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EDITORIAL: Putting a focus on rural churches

Some of our favorite stories of recent years involved rural Churches of Christ.
We think of the Remmel Church of Christ near Newport, Ark. In 2007, we reported on how men, women and children, many dressed in jeans, drive 10 to 20 miles to where the pavement gives way to gravel — to worship at a congregation that stresses hugs and handshakes, love and acceptance, prayer and reliance on the Holy Spirit.
We think of the Gravelbourg Church of Christ in the Canadian province of Saskatchewan. We reported in 2009 on how more than 100 children flock each summer — by foot, bicycle and farm truck — to the small church’s week-long Vacation Bible School.
We think of the Lobster Valley Church of Christ in Alsea, Ore. We reported in 2011 on how the 40-member church started by pioneer loggers worked to bring healing — and answers — to its reeling community after a string of suicides.
Without a doubt, there are many inspiring stories among rural Churches of Christ.
We plan to highlight some of the best ones in our new “Rural Redemption” series, starting with our Page 1 report this month on a 156-year-old Iowa farm congregation that refused to die.
Moreover, we see a need to explore the issues and challenges facing small, rural congregations that struggle to survive in the wake of urbanization.
Historically, a cappella Churches of Christ and instrumental Christian Churches split more than a century ago. The non-instrumental churches tended to be rural and Southern, while the Christian Churches were more often urban and Northern, although that generalization was by no means universal.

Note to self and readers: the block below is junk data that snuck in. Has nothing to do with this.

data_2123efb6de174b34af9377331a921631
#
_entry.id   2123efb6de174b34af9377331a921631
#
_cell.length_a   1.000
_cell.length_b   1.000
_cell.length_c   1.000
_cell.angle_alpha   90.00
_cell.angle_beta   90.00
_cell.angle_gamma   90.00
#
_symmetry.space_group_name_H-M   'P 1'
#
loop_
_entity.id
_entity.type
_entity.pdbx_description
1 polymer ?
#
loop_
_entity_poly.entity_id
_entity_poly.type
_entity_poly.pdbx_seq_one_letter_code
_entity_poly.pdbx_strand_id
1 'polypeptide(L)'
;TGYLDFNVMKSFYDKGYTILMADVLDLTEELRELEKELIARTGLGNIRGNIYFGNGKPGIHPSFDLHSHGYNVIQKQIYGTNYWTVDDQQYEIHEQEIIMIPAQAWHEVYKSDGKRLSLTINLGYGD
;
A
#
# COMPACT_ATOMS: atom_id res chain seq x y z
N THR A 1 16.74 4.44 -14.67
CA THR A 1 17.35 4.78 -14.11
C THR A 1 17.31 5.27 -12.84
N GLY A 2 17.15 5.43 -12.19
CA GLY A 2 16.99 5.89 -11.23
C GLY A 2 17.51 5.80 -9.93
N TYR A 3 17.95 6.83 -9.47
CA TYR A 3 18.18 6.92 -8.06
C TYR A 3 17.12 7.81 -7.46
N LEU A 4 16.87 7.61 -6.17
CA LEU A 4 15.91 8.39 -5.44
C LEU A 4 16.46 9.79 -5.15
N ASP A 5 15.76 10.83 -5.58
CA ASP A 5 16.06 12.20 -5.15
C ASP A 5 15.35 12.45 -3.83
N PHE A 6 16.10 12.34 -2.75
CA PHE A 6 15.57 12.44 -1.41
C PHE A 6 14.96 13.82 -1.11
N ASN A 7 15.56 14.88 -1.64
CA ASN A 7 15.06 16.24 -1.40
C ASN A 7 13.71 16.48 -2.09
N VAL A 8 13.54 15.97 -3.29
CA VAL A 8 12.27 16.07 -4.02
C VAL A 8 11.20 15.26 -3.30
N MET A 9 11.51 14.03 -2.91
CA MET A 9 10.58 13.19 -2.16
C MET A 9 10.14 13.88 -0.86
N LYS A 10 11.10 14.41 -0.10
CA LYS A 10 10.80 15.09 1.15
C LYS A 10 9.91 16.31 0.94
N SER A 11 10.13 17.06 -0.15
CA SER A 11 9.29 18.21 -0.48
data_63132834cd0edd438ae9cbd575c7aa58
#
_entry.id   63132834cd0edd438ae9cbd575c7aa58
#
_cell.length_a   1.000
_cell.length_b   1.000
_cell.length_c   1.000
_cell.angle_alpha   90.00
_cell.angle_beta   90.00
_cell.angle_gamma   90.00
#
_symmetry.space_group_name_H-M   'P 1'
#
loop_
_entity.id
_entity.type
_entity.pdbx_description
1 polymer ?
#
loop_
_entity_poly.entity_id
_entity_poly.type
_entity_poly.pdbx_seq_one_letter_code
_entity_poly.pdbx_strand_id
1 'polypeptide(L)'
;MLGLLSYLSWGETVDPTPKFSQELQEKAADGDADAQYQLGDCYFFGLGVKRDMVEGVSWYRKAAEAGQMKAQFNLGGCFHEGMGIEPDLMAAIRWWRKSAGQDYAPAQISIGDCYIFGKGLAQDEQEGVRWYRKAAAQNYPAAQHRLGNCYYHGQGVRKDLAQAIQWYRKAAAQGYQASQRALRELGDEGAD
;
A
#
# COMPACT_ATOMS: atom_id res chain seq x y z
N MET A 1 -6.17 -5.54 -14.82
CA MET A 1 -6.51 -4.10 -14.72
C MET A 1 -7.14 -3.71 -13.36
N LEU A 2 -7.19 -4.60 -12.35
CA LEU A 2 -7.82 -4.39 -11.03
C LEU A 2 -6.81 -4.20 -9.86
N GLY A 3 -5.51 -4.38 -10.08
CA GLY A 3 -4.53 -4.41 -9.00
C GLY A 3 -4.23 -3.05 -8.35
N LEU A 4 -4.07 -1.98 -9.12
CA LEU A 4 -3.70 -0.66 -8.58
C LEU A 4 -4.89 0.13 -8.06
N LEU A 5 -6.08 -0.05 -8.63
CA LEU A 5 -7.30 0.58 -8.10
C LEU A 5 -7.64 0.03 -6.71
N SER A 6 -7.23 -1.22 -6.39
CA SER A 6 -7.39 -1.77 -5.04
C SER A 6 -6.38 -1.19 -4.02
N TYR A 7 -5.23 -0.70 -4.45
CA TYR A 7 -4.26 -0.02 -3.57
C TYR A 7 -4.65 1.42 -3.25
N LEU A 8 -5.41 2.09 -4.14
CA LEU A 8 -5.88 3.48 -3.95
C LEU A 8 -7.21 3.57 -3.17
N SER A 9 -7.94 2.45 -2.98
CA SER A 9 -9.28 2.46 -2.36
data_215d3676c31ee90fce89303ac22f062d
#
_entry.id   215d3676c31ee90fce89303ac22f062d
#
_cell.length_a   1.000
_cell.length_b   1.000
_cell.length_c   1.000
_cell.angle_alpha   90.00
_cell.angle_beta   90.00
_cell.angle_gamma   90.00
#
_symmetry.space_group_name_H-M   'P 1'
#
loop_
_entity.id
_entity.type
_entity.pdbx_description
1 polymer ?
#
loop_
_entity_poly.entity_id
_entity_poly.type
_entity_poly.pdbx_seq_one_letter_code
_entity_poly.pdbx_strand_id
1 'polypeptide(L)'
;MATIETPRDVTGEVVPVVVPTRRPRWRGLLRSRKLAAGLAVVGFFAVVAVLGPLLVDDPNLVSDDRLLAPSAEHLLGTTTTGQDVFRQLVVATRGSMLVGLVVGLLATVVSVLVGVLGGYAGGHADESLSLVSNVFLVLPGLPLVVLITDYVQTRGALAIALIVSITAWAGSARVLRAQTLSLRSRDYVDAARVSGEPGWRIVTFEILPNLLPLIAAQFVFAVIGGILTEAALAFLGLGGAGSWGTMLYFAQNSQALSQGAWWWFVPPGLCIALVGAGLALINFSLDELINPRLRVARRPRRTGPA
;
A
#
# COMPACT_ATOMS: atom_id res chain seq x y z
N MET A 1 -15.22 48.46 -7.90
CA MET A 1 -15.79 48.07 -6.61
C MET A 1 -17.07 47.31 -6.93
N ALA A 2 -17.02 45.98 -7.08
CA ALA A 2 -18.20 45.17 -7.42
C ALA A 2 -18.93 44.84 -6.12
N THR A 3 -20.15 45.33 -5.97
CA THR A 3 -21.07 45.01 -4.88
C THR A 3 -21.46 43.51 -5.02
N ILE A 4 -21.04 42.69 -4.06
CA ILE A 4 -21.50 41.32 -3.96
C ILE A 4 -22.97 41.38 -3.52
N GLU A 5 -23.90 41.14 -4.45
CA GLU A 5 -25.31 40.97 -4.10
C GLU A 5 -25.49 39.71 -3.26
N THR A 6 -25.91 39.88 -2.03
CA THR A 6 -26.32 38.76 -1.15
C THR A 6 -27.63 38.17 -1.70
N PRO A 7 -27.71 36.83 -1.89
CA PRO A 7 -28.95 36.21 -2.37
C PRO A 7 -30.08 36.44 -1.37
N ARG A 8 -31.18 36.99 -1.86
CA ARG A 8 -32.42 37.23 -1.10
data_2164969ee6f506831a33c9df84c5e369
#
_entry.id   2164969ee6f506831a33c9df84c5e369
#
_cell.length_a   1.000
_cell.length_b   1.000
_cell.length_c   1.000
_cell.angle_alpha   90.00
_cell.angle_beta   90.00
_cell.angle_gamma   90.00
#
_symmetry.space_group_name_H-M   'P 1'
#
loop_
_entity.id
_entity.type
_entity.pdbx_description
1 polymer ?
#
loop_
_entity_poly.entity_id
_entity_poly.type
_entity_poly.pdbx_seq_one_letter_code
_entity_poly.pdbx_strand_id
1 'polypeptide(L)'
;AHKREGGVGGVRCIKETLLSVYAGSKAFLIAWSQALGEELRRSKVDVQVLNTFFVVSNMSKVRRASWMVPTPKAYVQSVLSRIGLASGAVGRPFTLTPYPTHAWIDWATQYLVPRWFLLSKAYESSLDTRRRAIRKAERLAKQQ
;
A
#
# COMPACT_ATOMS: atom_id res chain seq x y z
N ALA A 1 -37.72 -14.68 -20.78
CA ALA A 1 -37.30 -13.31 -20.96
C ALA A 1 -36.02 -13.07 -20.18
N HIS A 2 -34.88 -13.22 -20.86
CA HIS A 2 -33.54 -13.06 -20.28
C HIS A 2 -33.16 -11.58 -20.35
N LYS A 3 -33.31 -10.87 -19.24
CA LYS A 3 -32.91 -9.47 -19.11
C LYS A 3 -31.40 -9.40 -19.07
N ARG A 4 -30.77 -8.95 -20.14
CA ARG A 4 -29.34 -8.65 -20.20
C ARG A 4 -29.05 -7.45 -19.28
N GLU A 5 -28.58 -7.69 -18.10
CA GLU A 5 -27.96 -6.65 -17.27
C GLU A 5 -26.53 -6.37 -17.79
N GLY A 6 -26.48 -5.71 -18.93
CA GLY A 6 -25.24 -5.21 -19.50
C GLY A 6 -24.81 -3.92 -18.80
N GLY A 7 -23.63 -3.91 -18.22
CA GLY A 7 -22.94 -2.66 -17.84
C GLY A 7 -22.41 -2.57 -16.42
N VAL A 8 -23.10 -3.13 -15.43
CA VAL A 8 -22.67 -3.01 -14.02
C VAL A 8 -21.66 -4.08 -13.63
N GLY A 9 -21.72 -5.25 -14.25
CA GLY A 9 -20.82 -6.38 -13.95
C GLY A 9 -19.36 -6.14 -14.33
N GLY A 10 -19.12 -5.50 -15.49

Our fellowship’s rural heritage makes it all the more critical to examine how our body of believers can maneuver societal and cultural changes in ways that  serve and honor our Lord.
Carl H. Royster, data compiler for Churches of Christ in the United States, a national directory published by 21st Century Christian, notes, “The small, rural congregations find it more and more difficult to, for lack of a better word, compete with more urbanized and usually larger churches located 20, 30 and 50 miles away.”
At the same time, as Royster points out, house churches and small-group ministries have gained popularity among many.
Could the desire for strong interpersonal relationships in more intimate church settings be a potential key to revival for rural churches? That’s just one question worth pursuing as we launch this new reporting project.
As we begin the “Rural Redemption” series, we do so with open minds — unsure how long the series will last or what lessons will be learned. Our plan is for these stories to appear periodically but not in every issue.
We pray that God will guide us in this endeavor and that you, faithful readers, will contribute  insight and ideas.
To recommend churches that we should feature or issues that we should address, write to us at [email protected] or The Christian Chronicle, P.O. Box 11000, Oklahoma City, OK 73136-1100, Attn.: Rural Redemption.

  • Feedback
    I appreciate this editorial re rural churches, and noting our need for sharing our hearts.
    The implication of 1 Cor. 11:5 must be recognized for full participation of the body.
    Praying is severely limited in most churches of all sizes by singing and monologues. The dialogue of Paul (Acts 20:7) is
    rarely found in churches today.
    It is in praying that we are most likely to be convicted of our sin. Nothing bonds us closer than asking pardon for each other.
    Jesus described God’s Chosen as crying to Him day and night, Lk. 18:7. Wayne McDaniel Phx.
    Wayne McDaniel
    Northwest church of Christ
    Phoenix, Arizona
    March, 8 2013

Filed under: Editorial

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